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NEWS
January 25, 2013
Letter writer Steve Buff writes that military spending is bankrupting the country ("Military spending is bankrupting the country," Jan. 20). But according to the Congressional Budget Office, military spending doesn't appear to be the problem. The CBO says that federal receipts for fiscal 2012 are $2.5 trillion but that federal outlays are $3.6 trillion. That's a $1.1 trillion deficit. Of the $3.6 trillion being spent, 57 percent is for entitlements. Defense (of which military spending is but a part)
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NEWS
By Jonah Goldberg | February 10, 2014
It's only February, but it's already my favorite word -- or phrase, I guess -- of the year. (Who knows, by December it may be shortened to "joblock. ") It's not euphonious or edgy, but it does offer insight into the unreality of the Democrats' predicament. The Congressional Budget Office issued a politically explosive report this week, finding that Obamacare will reduce the number of hours Americans work by the equivalent of 2.5 million full-time jobs. This is different than killing 2.5 million jobs, Obamacare defenders are quick to insist.
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NEWS
June 25, 1995
Republicans are gleeful they have come up with a consensus outline to balance the federal budget by 2002. But don't get caught up in the hyperbole: What's been achieved so far is the easy part. Making actual cuts in spending this fall will be agonizing work, even for dedicated deficit hawks.This week, the House and Senate will endorse the deal negotiated by Newt Gingrich and Bob Dole. It makes for great campaign rhetoric. Nearly $1 trillion in overall spending cuts including $190 billion from discretionary programs, $270 billion from Medicare and $180 billion from Medicaid.
NEWS
December 24, 2013
A reader recently expressed concern over the federal deficit and faults the Democrats for failing to come to grips with entitlements ("Republicans aren't to blame for Washington gridlock," Dec. 20). He describes the state of our federal budget as a free fall into bankruptcy. In my opinion, these views are sheer nonsense. If our economy were threatened, interests rates would be sky high and investors and foreign governments would be dumping our treasury notes. Instead, interest rates are at record low levels and investors worldwide are clambering to buy U.S. government securities.
NEWS
January 7, 1991
House Democrats got the 102nd Congress off to an outrageous start by reneging on an essential provision of the five-year budget control plan. Why one party in one chamber thinks it has the right to sabotage an agreement laboriously negotiated by both parties in both houses is a matter that ought to concern all voters. It underscores the danger of giving the Democrats what amounts to a permanent majority on Capitol Hill.That House Republicans responded in a ham-handed way, muddying the issue by trotting out their perennial balanced-budget amendment, in no way lets the Democratic leadership off the hook.
BUSINESS
By Gus G. Sentementes, The Baltimore Sun | November 24, 2012
A pair of reports critical of military spending — on items as diverse as health care and dried meat — are part of the latest round of scrutiny of the Defense Department's budget as the fiscal cliff approaches. The nonpartisan Congressional Budget Office said in a report this month that military compensation over the past decade increased faster than the rate of inflation and, in some years, the growth rate of private-sector wages and salaries. Another report, by Sen. Tom Coburn, outlined what the Oklahoma Republican sees as wasteful or redundant military expenditures, including the military's creation of its own beef jerky.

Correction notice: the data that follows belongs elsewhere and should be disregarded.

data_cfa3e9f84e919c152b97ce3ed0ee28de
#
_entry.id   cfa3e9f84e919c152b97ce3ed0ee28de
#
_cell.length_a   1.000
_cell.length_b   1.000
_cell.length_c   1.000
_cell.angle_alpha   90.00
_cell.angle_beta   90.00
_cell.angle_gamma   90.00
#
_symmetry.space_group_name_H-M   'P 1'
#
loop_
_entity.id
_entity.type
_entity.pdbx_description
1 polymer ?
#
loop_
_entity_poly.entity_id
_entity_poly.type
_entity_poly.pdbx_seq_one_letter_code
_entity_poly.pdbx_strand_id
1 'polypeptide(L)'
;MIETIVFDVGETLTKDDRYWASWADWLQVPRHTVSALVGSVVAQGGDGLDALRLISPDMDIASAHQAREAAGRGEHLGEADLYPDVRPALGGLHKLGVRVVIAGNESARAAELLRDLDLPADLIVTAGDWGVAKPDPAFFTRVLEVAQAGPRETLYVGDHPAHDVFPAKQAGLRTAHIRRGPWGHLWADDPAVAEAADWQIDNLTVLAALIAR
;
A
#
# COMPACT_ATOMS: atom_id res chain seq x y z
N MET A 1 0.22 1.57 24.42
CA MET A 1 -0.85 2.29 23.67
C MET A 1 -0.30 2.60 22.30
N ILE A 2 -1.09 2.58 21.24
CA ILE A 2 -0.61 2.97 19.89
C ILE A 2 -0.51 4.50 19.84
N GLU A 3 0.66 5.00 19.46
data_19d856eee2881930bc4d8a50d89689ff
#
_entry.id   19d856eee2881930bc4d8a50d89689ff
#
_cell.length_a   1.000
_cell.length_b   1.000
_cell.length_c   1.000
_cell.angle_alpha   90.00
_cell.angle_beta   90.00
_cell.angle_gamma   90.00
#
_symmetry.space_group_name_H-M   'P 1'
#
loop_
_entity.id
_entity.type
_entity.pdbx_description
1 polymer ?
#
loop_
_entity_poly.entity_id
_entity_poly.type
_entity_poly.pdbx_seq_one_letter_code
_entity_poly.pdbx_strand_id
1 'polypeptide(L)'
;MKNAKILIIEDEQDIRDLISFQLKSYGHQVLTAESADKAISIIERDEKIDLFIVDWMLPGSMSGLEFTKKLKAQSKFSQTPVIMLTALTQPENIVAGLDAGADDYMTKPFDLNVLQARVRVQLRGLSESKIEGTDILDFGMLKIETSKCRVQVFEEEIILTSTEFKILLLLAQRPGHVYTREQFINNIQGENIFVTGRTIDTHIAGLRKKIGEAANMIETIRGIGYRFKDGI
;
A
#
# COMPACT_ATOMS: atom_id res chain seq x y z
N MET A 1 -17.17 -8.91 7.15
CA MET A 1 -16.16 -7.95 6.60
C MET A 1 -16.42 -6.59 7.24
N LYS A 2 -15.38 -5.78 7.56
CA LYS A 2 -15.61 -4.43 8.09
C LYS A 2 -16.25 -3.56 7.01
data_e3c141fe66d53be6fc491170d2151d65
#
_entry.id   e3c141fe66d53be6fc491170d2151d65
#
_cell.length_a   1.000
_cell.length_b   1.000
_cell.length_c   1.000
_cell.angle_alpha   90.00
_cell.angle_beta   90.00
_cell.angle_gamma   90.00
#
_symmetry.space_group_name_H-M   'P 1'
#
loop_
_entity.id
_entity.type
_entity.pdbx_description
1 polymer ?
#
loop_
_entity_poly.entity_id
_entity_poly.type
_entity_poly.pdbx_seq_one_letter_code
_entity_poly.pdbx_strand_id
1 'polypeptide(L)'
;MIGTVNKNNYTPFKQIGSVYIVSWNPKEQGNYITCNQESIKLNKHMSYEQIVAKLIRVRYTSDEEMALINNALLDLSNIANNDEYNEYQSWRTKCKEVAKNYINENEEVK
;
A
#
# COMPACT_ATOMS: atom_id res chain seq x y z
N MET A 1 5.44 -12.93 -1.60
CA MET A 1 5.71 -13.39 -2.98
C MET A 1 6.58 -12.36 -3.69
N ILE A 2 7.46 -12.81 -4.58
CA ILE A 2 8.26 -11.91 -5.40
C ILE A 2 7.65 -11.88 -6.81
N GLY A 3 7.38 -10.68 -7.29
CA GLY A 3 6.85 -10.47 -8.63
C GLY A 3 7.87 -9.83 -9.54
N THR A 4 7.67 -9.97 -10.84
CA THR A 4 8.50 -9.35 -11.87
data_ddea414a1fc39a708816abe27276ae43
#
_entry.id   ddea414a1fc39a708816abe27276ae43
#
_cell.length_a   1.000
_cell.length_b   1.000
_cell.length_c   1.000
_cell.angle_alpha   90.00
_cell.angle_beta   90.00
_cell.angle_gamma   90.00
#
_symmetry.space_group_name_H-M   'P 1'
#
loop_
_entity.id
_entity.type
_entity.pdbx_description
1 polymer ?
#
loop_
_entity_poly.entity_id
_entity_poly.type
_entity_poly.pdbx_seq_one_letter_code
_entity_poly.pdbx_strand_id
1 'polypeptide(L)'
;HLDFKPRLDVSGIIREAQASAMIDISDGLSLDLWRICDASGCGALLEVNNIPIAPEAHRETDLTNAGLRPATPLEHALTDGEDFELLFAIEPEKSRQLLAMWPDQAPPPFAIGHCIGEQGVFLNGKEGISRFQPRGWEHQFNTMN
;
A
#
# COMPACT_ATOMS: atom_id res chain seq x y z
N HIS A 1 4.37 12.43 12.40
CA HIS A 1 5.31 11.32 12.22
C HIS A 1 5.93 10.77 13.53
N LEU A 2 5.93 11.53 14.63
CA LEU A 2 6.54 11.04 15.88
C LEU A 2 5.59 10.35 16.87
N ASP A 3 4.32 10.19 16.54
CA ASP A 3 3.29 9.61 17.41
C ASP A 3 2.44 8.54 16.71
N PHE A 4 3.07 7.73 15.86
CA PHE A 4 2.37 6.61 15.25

NEWS
December 24, 2013
A reader recently expressed concern over the federal deficit and faults the Democrats for failing to come to grips with entitlements ("Republicans aren't to blame for Washington gridlock," Dec. 20). He describes the state of our federal budget as a free fall into bankruptcy. In my opinion, these views are sheer nonsense. If our economy were threatened, interests rates would be sky high and investors and foreign governments would be dumping our treasury notes. Instead, interest rates are at record low levels and investors worldwide are clambering to buy U.S. government securities.
NEWS
By Paul Krugman | September 2, 2002
THE STORY so far: Summer 2000: Candidate George W. Bush assures voters that his tax cut is affordable. He illustrates his point with four dollar bills. One bill, he says, represents the tax cut; one represents new programs, such as prescription drug coverage; the other two are funds set aside to pay down the debt, strengthening Social Security. He pledges, without qualification, not to dip into the Social Security surplus. Spring 2001: The Bush administration pushes its tax cut through Congress.
NEWS
By Nancy Langer | February 1, 2010
Today, President Obama will release his budget request, asking more for defense than any other president - a whopping $708 billion for the Department of Defense in fiscal 2011. Also today, Secretary of Defense Robert Gates will release a document known inside Washington as the QDR - the quadrennial defense review, a four-year snapshot of our security plans. The last QDR was done under Donald Rumsfeld, with George W. Bush as president, but be prepared to wonder if Mr. Bush is still president.
NEWS
By Nancy Langer | February 1, 2010
Today, President Obama will release his budget request, asking more for defense than any other president -- a whopping $708 billion for the Department of Defense in fiscal 2011. Also today, Secretary of Defense Robert Gates will release a document known inside Washington as the QDR -- the quadrennial defense review, a four-year snapshot of our security plans. The last QDR was done under Donald Rumsfeld, with George W. Bush as president, but be prepared to wonder if Mr. Bush is still president.